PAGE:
Heather Zar: Clinician-Scientist & World Lung Health Champion

May 8, 2017 at 1:32 pm

Heather Zar, MD, PhD

Heather Zar, MD, PhD

Heather Zar, MD, PhD, first thought about a career in medicine in high school. Pediatrics was an easy choice, and in medical school she found working with children very gratifying. Having grown up in a large family, she was comfortable working with children. She decided to contribute to the South African health care system by specializing in pediatrics. A residency in New York piqued her interest in pediatric pulmonary medicine. There, she learned about the immense burden of disease and also the urgent need for better treatments for children. She synthesized the two specialties in her doctoral thesis, with a focus on HIV-associated lung disease in children.

Today she is a professor and chair of the Department of Pediatrics and Child Health at Red Cross Children’s Hospital, at the University of Cape Town. It is one of the largest African hospitals dedicated to the care of children. Her department runs a strong training program, including an African Pediatric Fellowship Program that serves pediatric pulmonologists from several African countries and builds capacity in child lung health, among other pediatric disciplines.

Andrew Argent, MD, a professor at the university and medical director of the hospital’s PICU, praises Dr. Zar for her mentorship of early career professionals. He says that she has a knack of encouraging junior staff and getting them to take on new responsibilities, while growing in the process. He adds, “A feature of her tenure has been the development of trainees and postgraduate students into mature leaders, with their own research programs and clinical services. Heather has also had the courage and steel to make and enforce difficult decisions in challenging times.”

Dr. Zar is also director of the university’s MRC Unit on Child & Adolescent Health. Her present research focus includes common childhood respiratory diseases, as well as chronic non-communicable diseases. Increasingly she has focused on the early life determinants of health, and on the intersection between acute infections and development of chronic disease.

Some of the most important work she and her team have undertaken is their current Drakenstein child health study. This multi-year birth cohort study follows 1,000 mother-child pairs from pregnancy through childhood, looking at the early determinants of child health in a peri-urban area of South Africa.  There is a strong focus on pneumonia and on asthma, but the study is multi-faceted and investigates other outcomes like growth and neurodevelopment. This research also looks at child health determinants like home environment, mother’s health, psychosocial illness, nutrition, and genetics.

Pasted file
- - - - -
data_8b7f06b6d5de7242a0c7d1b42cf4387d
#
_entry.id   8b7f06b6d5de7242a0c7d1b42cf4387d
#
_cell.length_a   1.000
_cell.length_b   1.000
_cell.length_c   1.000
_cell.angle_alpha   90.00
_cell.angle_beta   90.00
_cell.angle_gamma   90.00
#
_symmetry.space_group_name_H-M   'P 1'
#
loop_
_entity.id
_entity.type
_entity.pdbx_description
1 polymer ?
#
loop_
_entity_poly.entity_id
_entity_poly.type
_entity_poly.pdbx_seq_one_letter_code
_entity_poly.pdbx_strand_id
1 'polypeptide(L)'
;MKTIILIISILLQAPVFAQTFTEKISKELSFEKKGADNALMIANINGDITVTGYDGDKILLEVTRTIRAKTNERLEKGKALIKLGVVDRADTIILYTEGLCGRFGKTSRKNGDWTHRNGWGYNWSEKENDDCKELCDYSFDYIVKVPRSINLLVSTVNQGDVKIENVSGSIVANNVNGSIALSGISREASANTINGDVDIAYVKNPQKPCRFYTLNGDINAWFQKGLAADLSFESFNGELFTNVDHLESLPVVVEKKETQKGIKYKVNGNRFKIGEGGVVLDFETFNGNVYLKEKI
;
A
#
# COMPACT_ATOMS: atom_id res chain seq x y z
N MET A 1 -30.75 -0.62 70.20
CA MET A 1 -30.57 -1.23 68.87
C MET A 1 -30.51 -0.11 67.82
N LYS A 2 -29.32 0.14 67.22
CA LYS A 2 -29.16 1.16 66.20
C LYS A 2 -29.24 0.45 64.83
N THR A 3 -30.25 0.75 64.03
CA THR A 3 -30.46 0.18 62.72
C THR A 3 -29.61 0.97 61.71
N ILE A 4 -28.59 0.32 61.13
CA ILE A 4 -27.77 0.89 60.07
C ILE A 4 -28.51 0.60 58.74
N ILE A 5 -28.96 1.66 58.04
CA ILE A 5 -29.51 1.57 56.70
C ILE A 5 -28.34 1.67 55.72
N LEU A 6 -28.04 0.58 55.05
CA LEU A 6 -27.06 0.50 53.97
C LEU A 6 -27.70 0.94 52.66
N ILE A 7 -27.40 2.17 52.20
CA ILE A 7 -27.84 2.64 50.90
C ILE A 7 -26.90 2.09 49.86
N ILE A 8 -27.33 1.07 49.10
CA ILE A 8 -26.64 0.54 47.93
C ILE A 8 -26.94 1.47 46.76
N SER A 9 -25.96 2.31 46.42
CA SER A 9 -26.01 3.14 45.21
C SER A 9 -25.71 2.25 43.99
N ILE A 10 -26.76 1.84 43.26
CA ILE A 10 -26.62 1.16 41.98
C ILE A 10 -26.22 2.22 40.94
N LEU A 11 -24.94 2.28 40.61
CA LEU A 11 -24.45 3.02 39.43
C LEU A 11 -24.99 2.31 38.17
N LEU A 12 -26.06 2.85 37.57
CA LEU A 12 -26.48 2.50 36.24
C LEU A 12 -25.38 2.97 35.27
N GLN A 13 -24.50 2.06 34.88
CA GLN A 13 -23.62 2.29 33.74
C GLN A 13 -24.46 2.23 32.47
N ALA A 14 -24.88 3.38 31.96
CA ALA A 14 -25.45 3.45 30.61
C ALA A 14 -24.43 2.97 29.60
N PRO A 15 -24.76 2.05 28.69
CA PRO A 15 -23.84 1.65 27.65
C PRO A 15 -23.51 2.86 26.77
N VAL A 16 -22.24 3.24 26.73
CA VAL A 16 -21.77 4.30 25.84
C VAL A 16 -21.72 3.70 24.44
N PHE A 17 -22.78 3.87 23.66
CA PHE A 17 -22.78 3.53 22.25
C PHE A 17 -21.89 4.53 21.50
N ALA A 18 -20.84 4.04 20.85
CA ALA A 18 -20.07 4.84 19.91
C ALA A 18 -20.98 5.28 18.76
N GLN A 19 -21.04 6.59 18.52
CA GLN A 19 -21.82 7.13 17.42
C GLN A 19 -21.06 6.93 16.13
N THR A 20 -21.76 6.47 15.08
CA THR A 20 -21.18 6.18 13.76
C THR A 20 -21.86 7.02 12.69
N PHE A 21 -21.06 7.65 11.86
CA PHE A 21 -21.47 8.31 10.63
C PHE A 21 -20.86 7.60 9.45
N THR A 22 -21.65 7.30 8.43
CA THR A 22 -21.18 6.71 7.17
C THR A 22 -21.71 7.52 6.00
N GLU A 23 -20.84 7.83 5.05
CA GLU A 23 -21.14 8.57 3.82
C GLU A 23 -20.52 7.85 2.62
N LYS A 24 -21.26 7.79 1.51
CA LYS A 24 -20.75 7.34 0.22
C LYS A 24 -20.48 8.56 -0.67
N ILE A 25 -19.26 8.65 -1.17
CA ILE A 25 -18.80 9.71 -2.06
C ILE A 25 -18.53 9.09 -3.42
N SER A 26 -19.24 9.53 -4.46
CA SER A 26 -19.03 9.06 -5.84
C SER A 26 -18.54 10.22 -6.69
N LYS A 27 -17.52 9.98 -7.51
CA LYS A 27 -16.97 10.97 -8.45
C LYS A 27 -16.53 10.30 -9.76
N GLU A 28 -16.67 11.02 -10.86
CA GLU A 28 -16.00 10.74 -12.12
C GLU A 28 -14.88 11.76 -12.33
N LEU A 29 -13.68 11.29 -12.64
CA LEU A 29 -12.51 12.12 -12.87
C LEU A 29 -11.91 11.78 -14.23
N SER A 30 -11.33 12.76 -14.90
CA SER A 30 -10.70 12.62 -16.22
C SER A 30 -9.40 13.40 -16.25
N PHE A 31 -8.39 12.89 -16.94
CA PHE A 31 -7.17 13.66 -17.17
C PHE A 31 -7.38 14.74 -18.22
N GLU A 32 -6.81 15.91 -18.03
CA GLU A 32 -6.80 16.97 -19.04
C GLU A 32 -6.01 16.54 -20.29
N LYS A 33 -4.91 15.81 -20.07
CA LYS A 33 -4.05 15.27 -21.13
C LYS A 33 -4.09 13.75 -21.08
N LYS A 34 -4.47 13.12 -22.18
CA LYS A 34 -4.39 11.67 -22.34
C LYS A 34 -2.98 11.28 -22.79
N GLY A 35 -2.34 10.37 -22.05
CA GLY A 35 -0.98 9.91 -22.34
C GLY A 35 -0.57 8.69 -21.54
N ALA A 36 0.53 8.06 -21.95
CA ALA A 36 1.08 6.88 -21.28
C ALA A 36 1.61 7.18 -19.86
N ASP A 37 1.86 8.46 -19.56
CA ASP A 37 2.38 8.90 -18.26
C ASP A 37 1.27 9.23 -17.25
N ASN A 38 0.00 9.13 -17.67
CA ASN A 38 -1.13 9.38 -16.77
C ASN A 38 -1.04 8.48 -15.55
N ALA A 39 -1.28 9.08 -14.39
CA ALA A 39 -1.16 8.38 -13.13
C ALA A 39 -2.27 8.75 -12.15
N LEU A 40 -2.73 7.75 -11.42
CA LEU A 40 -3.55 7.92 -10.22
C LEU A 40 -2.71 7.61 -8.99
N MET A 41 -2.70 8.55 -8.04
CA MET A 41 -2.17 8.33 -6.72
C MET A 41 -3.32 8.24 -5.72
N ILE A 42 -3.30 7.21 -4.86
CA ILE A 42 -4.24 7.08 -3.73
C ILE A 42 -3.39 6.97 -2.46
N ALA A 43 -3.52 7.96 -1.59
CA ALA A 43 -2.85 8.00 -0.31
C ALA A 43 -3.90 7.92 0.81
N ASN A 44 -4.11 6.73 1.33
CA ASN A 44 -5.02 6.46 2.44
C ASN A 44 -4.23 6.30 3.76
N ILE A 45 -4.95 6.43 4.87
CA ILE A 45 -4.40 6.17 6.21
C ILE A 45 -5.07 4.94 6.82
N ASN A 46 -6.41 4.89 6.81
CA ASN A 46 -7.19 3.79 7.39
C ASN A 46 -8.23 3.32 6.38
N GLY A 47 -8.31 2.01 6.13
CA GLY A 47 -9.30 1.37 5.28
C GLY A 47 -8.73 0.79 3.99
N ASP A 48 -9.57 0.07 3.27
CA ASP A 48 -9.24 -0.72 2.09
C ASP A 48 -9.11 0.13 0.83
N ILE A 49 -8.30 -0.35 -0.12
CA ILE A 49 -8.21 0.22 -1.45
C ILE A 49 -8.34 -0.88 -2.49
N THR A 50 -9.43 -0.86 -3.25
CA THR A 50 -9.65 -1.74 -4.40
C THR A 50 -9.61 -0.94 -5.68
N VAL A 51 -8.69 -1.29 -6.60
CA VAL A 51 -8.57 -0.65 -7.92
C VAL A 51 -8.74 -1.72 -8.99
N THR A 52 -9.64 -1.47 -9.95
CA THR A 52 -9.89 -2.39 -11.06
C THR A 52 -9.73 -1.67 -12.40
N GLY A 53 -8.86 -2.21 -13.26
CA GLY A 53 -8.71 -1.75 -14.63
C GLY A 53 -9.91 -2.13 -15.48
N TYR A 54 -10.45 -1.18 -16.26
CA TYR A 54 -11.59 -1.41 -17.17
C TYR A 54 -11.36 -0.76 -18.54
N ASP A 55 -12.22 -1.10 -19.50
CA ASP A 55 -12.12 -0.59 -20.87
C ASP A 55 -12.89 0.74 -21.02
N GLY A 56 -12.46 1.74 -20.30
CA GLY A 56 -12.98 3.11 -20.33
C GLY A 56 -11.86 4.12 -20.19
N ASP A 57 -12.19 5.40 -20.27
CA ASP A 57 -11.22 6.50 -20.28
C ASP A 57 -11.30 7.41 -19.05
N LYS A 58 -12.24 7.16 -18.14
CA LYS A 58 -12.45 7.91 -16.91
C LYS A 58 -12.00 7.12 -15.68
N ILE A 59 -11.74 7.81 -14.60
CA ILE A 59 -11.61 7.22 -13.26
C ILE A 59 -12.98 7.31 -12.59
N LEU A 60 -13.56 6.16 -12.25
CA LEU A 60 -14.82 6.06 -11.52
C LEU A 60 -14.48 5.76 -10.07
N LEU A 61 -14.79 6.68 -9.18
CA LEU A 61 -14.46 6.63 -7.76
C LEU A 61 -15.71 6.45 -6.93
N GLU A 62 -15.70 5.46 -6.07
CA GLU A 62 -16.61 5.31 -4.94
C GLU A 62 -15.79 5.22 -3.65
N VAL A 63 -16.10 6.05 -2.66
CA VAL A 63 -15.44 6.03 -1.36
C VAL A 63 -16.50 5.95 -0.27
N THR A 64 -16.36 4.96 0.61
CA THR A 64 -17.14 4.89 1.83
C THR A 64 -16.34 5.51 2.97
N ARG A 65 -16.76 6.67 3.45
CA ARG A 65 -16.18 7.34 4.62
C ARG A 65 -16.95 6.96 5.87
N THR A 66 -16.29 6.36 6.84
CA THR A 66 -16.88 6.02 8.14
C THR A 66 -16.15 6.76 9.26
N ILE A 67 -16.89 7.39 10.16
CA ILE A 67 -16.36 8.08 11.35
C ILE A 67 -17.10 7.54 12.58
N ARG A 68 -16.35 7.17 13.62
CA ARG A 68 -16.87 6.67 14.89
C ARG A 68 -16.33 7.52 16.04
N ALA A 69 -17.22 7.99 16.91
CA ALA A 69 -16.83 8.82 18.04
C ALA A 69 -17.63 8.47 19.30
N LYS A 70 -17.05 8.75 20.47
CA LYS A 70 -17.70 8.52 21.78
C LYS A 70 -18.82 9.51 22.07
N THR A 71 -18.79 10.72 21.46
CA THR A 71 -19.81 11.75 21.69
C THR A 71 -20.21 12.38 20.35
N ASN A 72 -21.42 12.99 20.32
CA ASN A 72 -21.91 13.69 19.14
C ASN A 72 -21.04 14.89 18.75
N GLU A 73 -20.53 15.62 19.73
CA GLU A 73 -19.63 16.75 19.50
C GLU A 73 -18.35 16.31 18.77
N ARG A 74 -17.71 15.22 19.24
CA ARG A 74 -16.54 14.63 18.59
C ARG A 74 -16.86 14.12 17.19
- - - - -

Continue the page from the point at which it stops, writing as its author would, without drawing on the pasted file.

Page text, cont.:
“Townships are normally about as unsafe for outsiders as you can get, but so great is the buy in of the local people that health workers move freely to collect biological and environmental samples in these impoverished homes,” says Andrew Bush, MD, a professor at the Imperial College of London and honorary professor at the Red Cross Hospital in Cape Town. “The detail of the measurements made would be astonishing in a resource-rich area but is breathtaking in a low-income setting.” Dr. Bush regards Dr. Zar as one of the leading paediatric pulmonogists in the world.

Pneumonia has been an ongoing emphasis of Dr. Zar’s work. Although there have been recent, important advances in vaccines to prevent pneumonia, it continues to be a major killer of children globally. Her work has included the development of better diagnostic methods and preventive strategies. Linked to this has been a focus on childhood tuberculosis, which is often a cause of pneumonia in children, in high TB burden settings. HIV-infected children may be especially vulnerable to developing pneumonia or TB. A substantial part of Dr. Zar’s work is centered on this particularly vulnerable group. Her research now includes an adolescent HIV cohort study on the development of chronic HIV-associated disease, including lung, cardiac, and neurocognitive disease.

In the late 1990s, she and her team developed a homemade spacer using a plastic soda bottle to enable the use of inhaled asthma medicines in children. The device has promoted optimal asthma care in poorly resourced areas, where commercially produced devices were unavailable or unaffordable.

asthma spacer

For children under two years of age the spacers are used with a mask (pictured here). The spacers can be used with both types of inhalers, bronchodilators and inflammatories.

Families are being taught how to make them from bottles, using a strong wire mold supplied by the Red Cross Children’s Hospital. Dr. Zar says that many of the most gratifying aspects of her career have been improving the lives children and families.

A strong advocate for children and for reducing global health inequalities, Dr. Zar is president of the Pan African Thoracic Society and participates in numerous global health initiatives, like the Forum of International Respiratory Societies. She believes that working together will do more to promote lung health and reduce disease. “Much childhood death and illness is preventable,” she says, “but improving access to affordable, effective interventions globally is vital.”

Dr. Zar considers the science at the Annual ATS International Conference outstanding and enjoys meeting potential collaborators every year. She has benefited from networking opportunities at the conference, which enabled her to collaborate across disciplines, countries, and geographical regions.

In 2014, she was “humbled and privileged” to receive the Society’s World Lung Health Award. The honor acknowledges contributions in health care inequality and efforts that have the potential to eliminate gender, racial, ethnic, or economic health disparities worldwide.

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